For the past two weeks we’ve seen Peter Capaldi’s Doctor scripted with a combination of sarcasm and menace, and yet in the Robots of Sherwood it felt like we were back with Matt Smith and his childish, fidgety interactions of the past few years.

It didn’t work, and Capaldi himself seemed to struggle with it.

As big a fan of him as I am, I will criticise him when I have to, and because the writing of his character wasn’t the best, some of his delivery seemed unnatural and awkward.

His delivery in the next time trailer was probably his most assured of the day, and that just backs up my point.

This Idea Has Been Done To Death

I moan about Dalek stories, and justifiably so.

Hey, it's a midget who looks like a combination of Roy Castle and Bernard Cribbins. At least the Cribbins bit is new

Hey, it’s a midget who looks like a combination of Roy Castle and Bernard Cribbins. At least the Cribbins bit is new

You can only see the same thing so many times before it becomes boring.

Well I’ve had enough of the “Doctor meets a historical figure and leads them on a journey of self discovery” gimmick.

Since the show came back we’ve had Dickens, Queen Victoria, Shakespeare, Agatha Christie, Vincent van Gogh and now Robin Hood.

That’s enough.

By the time this episode reached its conclusion and we saw The Doctor talking to Robin about their legacies and how similar they are, I thought to myself “We’ve been down this road too many times before”.

I would hope that we don’t see an episode like this for a while, but sadly if the show is still being run by the same people next year, we’ll probably see a story involving the Doctor meeting Enid Blyton as we find out that the Famous Five were real and had helped save 1930s England from The Rutans or something. And it’ll be written by Gareth Roberts.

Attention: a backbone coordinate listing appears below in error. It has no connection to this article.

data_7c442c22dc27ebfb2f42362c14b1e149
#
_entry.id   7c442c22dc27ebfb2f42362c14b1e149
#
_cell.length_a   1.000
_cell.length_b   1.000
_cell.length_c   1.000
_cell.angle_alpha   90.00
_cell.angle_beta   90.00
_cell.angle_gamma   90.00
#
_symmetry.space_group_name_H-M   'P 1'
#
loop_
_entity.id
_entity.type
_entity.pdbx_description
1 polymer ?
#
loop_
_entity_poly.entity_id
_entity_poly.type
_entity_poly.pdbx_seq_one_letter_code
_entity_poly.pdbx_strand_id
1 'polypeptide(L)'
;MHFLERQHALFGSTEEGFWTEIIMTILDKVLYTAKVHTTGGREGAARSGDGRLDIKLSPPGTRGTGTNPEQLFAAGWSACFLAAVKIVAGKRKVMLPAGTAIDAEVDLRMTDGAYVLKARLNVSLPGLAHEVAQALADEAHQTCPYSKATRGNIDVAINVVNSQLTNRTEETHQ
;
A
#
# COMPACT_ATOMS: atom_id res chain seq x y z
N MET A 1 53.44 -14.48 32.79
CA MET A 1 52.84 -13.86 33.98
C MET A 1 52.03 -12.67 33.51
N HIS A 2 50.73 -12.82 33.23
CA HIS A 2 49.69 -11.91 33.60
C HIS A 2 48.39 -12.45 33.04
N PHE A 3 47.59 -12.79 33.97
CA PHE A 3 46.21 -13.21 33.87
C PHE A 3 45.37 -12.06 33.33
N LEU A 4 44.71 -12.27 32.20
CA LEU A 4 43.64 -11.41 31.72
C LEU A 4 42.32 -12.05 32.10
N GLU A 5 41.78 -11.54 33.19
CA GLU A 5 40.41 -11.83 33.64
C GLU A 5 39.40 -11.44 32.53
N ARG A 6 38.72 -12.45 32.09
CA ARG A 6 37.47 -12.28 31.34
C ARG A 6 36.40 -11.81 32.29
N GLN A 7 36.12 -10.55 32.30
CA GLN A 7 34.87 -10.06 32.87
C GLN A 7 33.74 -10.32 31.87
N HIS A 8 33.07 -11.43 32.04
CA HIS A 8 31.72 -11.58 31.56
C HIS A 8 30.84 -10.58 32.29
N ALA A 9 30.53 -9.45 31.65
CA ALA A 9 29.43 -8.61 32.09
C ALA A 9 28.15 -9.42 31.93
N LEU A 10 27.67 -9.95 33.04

Actually, I bet that there’s a Doctor Who writer out there somewhere wishing that the Harry Potter books were written 100 years ago so they could do one about J.K. Rowling and alien wizards.

Change the record please!

Is It Good To Have a Fan Write For The Show?

But that leads me to a point about the way the show is currently run.

If you’re a Doctor Who fan who pays attention to online discussion – and if you’re reading this review there’s a chance that you might be – you might have noticed the debate lately about the way writers are picked to pen episodes of the show. Some of that debate it childish attention seeking from people who know better, but there’s an interesting point hidden in amongst the agendas.

Doctor Who right now is produced by a “Super fan” and he generally invites his Who-loving friends – like Gatiss – to write for him.

Ben Miller - or as I call him, "The Guy Who Looks Like The Guy"

Ben Miller – or as I call him, “The Guy Who Looks Like The Guy”

Now the problem with that is that there’s this desire to put in lines to appeal to like-minded fans of the show. Throughout my reviews I’ve called this fanwankery.

Sometimes it has its place – like in the 50th Anniversary year – and other times it doesn’t.